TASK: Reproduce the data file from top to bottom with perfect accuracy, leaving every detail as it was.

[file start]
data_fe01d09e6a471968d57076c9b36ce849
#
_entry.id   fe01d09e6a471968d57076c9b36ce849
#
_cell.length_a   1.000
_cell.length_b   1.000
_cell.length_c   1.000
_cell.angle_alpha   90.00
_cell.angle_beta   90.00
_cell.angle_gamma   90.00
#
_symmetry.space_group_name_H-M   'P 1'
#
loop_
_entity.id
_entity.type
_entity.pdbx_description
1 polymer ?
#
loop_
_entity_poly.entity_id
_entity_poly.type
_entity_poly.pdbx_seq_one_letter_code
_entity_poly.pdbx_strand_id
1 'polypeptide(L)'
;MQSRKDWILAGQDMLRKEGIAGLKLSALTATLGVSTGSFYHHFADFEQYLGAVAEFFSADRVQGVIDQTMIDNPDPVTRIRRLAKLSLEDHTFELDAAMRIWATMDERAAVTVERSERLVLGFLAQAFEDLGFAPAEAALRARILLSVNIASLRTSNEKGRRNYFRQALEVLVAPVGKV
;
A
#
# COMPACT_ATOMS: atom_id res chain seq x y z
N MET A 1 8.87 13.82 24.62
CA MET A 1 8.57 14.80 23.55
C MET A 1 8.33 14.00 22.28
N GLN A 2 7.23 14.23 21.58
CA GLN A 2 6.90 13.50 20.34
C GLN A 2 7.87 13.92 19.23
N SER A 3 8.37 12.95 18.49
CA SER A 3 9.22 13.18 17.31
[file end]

data_fe01d09e6a471968d57076c9b36ce849
#
_entry.id   fe01d09e6a471968d57076c9b36ce849
#
_cell.length_a   1.000
_cell.length_b   1.000
_cell.length_c   1.000
_cell.angle_alpha   90.00
_cell.angle_beta   90.00
_cell.angle_gamma   90.00
#
_symmetry.space_group_name_H-M   'P 1'
#
loop_
_entity.id
_entity.type
_entity.pdbx_description
1 polymer ?
#
loop_
_entity_poly.entity_id
_entity_poly.type
_entity_poly.pdbx_seq_one_letter_code
_entity_poly.pdbx_strand_id
1 'polypeptide(L)'
;MQSRKDWILAGQDMLRKEGIAGLKLSALTATLGVSTGSFYHHFADFEQYLGAVAEFFSADRVQGVIDQTMIDNPDPVTRIRRLAKLSLEDHTFELDAAMRIWATMDERAAVTVERSERLVLGFLAQAFEDLGFAPAEAALRARILLSVNIASLRTSNEKGRRNYFRQALEVLVAPVGKV
;
A
#
# COMPACT_ATOMS: atom_id res chain seq x y z
N MET A 1 8.87 13.82 24.62
CA MET A 1 8.57 14.80 23.55
C MET A 1 8.33 14.00 22.28
N GLN A 2 7.23 14.23 21.58
CA GLN A 2 6.90 13.50 20.34
C GLN A 2 7.87 13.92 19.23
N SER A 3 8.37 12.95 18.49
CA SER A 3 9.22 13.18 17.31